“Things which matter most must never be at the mercy of the things which matter least.” Goethe
Despite insidious efforts by mischief-makers, rumour-mongers and even some politicians playing Jekyll and Hyde to envelope this country in a fear psychosis, it is gladdening to see Sri Lanka gradually returning to normal with school attendance too improving by the day amid assurances by the commanders of the Tri-forces and the acting Police Chief that the ground situation in Sri Lanka is well under control.
In the aftermath of the unprecedented suicide bomb attacks on April 21, which killed 266 worshippers and hotel guests and left some 500 wounded, maimed or disfigured, what is so saddening to contemplate is the fact that this carnage could have been prevented and so many innocent lives of men, women and children saved if only the political leaders and the powers-that-be had not ignored the prior warnings of a disaster waiting to happen and gave the proper orders to our armed services and the Police, who so effectively and efficiently, in the days after the Easter Sunday attacks, flushed out the terrorists, their accomplices and their handlers, located their safe houses and hideouts and in the process unearthed a number of weapons’ caches and even seized their bank accounts.
We appreciate the continuing efforts of our security forces to make this country a safe place for all Sri Lankans to live in. Against this background came another black mark in Sri Lanka’s post-war history. It was the well-coordinated and well-organised anti-Muslim riots on May 12 and 13 carried out by Sinhala extremists, who damaged and vandalised several mosques and burnt and destroyed Muslim homes and shops in several parts of the North-Western Province. This too could have been prevented or thwarted if the powers-that-be had taken notice of the pattern of sectarian violence that took place, not many years ago, in the Kalutara District and very recently in the Kandy District.
Meanwhile, a weekend newspaper reported that an open warrant had been issued by a Colombo Magistrate for the arrest of the self-proclaimed leader of the National Thowheed Jama’at (NJT), Zaharan Hashim way back in August last year on the basis that he was using the internet to sow seeds of disharmony among the communities and in connection with suspected terrorist activities. But he had gone underground and the search operations to nab him had lost steam and then came to a standstill with the subsequent arrest of the Terrorist Investigation Division (TID) Chief, DIG Nalaka de Silva on October 25, 2018 and released on bail nearly seven months later on May 21 this year.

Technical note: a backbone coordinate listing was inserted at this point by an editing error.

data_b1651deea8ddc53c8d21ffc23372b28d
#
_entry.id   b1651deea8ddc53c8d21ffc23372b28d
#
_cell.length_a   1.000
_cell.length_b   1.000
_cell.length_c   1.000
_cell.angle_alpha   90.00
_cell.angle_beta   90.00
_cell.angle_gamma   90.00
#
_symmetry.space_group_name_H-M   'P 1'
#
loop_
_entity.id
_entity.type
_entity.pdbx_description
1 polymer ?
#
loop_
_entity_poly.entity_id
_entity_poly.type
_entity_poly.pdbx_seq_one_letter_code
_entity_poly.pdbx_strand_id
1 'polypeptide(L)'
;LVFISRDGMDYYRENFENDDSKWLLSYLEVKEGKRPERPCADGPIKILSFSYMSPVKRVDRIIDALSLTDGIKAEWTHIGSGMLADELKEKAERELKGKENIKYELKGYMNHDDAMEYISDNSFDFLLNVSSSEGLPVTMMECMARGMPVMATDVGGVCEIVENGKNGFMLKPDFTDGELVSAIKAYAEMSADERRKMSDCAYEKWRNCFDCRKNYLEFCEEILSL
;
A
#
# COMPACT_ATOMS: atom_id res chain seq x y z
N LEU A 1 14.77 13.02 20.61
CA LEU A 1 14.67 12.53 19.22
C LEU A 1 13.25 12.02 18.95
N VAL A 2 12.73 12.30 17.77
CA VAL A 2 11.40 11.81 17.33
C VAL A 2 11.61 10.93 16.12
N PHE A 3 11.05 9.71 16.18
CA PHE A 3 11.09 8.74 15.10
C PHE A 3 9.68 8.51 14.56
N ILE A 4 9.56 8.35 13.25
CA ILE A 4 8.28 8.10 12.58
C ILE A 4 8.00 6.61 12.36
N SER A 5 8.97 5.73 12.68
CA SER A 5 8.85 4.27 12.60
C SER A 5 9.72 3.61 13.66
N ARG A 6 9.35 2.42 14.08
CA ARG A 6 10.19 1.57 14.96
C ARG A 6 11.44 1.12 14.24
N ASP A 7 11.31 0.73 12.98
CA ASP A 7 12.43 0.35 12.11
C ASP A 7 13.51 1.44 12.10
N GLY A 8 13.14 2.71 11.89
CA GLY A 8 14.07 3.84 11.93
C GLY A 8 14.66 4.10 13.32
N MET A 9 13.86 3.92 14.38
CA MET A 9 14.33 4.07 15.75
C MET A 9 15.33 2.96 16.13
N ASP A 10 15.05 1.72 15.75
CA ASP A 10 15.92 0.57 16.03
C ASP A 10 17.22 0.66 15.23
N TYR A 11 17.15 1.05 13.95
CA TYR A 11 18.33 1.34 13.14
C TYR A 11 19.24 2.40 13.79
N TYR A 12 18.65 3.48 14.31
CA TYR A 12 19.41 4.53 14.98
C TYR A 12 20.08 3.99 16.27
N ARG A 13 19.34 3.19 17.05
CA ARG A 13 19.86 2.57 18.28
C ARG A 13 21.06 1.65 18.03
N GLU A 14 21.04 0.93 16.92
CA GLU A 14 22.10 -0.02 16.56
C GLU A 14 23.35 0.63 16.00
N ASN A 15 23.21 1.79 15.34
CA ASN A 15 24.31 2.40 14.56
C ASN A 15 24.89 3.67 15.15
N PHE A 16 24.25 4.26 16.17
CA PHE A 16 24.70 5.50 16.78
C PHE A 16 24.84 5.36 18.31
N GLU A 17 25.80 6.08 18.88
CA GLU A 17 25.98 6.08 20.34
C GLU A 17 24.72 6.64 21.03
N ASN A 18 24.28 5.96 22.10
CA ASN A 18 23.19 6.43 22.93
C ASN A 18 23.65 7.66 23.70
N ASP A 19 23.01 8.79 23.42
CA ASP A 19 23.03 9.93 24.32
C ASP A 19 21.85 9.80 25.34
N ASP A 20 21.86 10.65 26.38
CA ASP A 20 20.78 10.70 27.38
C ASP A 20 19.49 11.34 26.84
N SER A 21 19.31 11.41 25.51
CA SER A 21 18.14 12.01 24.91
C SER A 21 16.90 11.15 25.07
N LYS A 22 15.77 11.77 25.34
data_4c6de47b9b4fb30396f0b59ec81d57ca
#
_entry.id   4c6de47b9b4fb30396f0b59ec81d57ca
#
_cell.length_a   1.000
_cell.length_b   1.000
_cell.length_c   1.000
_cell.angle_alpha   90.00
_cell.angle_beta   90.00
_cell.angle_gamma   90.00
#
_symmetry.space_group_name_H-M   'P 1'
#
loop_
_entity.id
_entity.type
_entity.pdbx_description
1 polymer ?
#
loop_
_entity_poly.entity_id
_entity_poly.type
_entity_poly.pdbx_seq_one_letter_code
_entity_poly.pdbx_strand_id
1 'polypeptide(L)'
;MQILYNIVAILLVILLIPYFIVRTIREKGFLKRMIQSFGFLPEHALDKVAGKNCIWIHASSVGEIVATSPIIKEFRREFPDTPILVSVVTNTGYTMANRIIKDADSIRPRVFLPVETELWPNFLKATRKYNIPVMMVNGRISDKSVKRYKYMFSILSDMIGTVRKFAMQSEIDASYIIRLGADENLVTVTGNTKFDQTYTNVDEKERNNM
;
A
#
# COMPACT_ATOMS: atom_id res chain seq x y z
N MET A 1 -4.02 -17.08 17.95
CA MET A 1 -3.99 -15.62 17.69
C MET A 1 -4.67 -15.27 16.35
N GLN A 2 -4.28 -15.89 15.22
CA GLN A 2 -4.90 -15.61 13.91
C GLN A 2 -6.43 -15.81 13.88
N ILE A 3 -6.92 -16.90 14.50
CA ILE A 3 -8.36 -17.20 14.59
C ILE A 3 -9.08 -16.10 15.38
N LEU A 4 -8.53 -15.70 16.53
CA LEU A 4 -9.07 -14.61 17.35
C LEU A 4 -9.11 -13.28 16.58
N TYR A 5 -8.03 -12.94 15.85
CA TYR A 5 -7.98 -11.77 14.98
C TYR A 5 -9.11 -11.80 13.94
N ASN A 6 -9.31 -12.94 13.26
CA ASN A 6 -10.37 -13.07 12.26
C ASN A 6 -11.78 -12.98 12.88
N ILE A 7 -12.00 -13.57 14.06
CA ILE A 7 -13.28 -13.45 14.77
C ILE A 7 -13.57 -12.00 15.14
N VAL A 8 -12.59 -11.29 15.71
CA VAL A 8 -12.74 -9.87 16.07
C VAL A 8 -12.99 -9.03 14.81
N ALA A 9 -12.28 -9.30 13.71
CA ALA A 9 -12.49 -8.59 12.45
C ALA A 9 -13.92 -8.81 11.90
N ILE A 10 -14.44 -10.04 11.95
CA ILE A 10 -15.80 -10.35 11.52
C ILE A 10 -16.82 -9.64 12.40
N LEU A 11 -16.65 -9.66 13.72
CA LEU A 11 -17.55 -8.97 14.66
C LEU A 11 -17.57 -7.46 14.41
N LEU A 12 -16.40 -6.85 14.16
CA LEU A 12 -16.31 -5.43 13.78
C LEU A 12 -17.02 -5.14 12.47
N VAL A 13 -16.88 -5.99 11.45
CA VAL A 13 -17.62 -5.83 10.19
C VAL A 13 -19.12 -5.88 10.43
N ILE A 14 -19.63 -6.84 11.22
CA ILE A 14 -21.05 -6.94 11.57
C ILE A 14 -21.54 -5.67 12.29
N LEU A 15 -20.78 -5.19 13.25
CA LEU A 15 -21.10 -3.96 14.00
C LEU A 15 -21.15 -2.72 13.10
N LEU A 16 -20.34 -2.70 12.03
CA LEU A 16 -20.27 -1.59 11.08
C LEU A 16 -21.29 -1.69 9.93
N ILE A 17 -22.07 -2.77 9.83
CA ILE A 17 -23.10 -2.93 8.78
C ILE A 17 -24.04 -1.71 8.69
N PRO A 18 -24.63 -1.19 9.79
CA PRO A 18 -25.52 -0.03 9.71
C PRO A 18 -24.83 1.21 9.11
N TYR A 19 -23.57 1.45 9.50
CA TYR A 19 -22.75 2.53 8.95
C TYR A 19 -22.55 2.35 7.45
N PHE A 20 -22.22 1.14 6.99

In the on-going search operations, the Police last week arrested five more suspects, among them was a development officer attached to the Horowpathana Divisional Secretariat, a government school teacher, two teachers of an Arabic school in Kiwulekada and a resident of Kebitigollewa. They are alleged to have maintained links with the NTJ and its leader Zaharan Hashim. Police said preliminary investigations had also revealed that the suspects had nearly a billion rupees in their bank accounts and were also known to have delivered extremist sermons in Anuradhapura and Trincomalee.
Police had obtained Court orders to freeze the bank accounts with funds totalling Rs.134 million belonging to the 89 suspects currently detained by the CID and the TID in connection with the Easter Sunday bombings. According to Police Spokesman Ruwan Gunasekara, the police had also confiscated assets worth Rs140 million belonging to the terror suspects.
The foregoing raises several questions as to why, when so much was done within a month after the suicide attacks on that fateful Sunday, how much more could have been done if such an operation had been carried out long before April 21 no sooner the authorities were privy to the warnings of impending danger. This only underpins the fact that a person or persons in the line of command had let the entire country its citizenry down and left the door open for an unprecedented terrorist attack of such magnitude previously unknown in post-war Sri Lanka.
Now that what has happened has happened, only the passage of time and prudent and rational thinking will heal the mental and emotional scars and the suffering and trauma that such a mindless and heartless tragedy has left behind. It was Albert Einstein, who observed that, “The significant problems we face cannot be solved at the same level of thinking we were at when we created them”.